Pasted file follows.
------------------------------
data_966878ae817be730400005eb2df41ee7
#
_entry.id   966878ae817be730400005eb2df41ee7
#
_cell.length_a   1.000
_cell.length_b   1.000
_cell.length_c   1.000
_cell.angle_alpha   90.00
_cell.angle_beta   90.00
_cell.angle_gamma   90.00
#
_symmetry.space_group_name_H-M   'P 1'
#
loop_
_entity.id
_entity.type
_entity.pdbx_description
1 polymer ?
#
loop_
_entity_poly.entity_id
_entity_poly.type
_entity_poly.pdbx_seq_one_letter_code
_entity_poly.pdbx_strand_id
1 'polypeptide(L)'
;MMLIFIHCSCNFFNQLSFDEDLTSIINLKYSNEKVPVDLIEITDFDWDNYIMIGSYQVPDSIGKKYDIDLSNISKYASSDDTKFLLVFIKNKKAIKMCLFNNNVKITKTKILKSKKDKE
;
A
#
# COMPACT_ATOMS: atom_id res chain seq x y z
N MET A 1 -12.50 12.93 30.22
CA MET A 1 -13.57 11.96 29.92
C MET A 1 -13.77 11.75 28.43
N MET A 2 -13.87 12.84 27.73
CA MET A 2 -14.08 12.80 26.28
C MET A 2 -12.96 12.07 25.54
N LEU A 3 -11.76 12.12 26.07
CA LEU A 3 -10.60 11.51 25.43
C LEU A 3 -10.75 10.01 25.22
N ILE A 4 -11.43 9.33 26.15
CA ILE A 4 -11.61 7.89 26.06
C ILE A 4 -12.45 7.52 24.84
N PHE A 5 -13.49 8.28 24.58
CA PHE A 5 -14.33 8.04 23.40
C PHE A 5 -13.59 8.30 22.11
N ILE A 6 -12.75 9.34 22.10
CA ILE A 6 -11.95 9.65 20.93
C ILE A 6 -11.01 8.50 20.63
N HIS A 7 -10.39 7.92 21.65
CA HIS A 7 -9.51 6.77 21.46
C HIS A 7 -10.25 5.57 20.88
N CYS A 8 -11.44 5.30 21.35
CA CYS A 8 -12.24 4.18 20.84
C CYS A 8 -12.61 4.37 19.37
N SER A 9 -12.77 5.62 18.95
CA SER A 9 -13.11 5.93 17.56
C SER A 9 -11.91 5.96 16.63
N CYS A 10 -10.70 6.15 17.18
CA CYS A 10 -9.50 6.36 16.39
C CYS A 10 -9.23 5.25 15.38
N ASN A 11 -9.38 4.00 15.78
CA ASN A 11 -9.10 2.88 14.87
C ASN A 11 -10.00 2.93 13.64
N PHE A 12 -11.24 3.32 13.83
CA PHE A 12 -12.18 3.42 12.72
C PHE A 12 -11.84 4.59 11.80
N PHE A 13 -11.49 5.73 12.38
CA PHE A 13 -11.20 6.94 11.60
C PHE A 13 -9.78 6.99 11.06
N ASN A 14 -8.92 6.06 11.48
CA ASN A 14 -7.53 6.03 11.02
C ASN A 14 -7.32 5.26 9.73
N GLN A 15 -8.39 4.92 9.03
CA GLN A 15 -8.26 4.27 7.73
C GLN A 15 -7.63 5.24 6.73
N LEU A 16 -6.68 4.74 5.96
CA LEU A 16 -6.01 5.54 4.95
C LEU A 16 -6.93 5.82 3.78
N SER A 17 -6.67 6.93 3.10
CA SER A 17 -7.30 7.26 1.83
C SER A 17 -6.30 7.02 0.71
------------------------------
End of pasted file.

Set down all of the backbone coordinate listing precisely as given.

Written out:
data_966878ae817be730400005eb2df41ee7
#
_entry.id   966878ae817be730400005eb2df41ee7
#
_cell.length_a   1.000
_cell.length_b   1.000
_cell.length_c   1.000
_cell.angle_alpha   90.00
_cell.angle_beta   90.00
_cell.angle_gamma   90.00
#
_symmetry.space_group_name_H-M   'P 1'
#
loop_
_entity.id
_entity.type
_entity.pdbx_description
1 polymer ?
#
loop_
_entity_poly.entity_id
_entity_poly.type
_entity_poly.pdbx_seq_one_letter_code
_entity_poly.pdbx_strand_id
1 'polypeptide(L)'
;MMLIFIHCSCNFFNQLSFDEDLTSIINLKYSNEKVPVDLIEITDFDWDNYIMIGSYQVPDSIGKKYDIDLSNISKYASSDDTKFLLVFIKNKKAIKMCLFNNNVKITKTKILKSKKDKE
;
A
#
# COMPACT_ATOMS: atom_id res chain seq x y z
N MET A 1 -12.50 12.93 30.22
CA MET A 1 -13.57 11.96 29.92
C MET A 1 -13.77 11.75 28.43
N MET A 2 -13.87 12.84 27.73
CA MET A 2 -14.08 12.80 26.28
C MET A 2 -12.96 12.07 25.54
N LEU A 3 -11.76 12.12 26.07
CA LEU A 3 -10.60 11.51 25.43
C LEU A 3 -10.75 10.01 25.22
N ILE A 4 -11.43 9.33 26.15
CA ILE A 4 -11.61 7.89 26.06
C ILE A 4 -12.45 7.52 24.84
N PHE A 5 -13.49 8.28 24.58
CA PHE A 5 -14.33 8.04 23.40
C PHE A 5 -13.59 8.30 22.11
N ILE A 6 -12.75 9.34 22.10
CA ILE A 6 -11.95 9.65 20.93
C ILE A 6 -11.01 8.50 20.63
N HIS A 7 -10.39 7.92 21.65
CA HIS A 7 -9.51 6.77 21.46
C HIS A 7 -10.25 5.57 20.88
N CYS A 8 -11.44 5.30 21.35
CA CYS A 8 -12.24 4.18 20.84
C CYS A 8 -12.61 4.37 19.37
N SER A 9 -12.77 5.62 18.95
CA SER A 9 -13.11 5.93 17.56
C SER A 9 -11.91 5.96 16.63
N CYS A 10 -10.70 6.15 17.18
CA CYS A 10 -9.50 6.36 16.39
C CYS A 10 -9.23 5.25 15.38
N ASN A 11 -9.38 4.00 15.78
CA ASN A 11 -9.10 2.88 14.87
C ASN A 11 -10.00 2.93 13.64
N PHE A 12 -11.24 3.32 13.83
CA PHE A 12 -12.18 3.42 12.72
C PHE A 12 -11.84 4.59 11.80
N PHE A 13 -11.49 5.73 12.38
CA PHE A 13 -11.20 6.94 11.60
C PHE A 13 -9.78 6.99 11.06
N ASN A 14 -8.92 6.06 11.48
CA ASN A 14 -7.53 6.03 11.02
C ASN A 14 -7.32 5.26 9.73
N GLN A 15 -8.39 4.92 9.03
CA GLN A 15 -8.26 4.27 7.73
C GLN A 15 -7.63 5.24 6.73
N LEU A 16 -6.68 4.74 5.96
CA LEU A 16 -6.01 5.54 4.95
C LEU A 16 -6.93 5.82 3.78
N SER A 17 -6.67 6.93 3.10
CA SER A 17 -7.30 7.26 1.83
C SER A 17 -6.30 7.02 0.71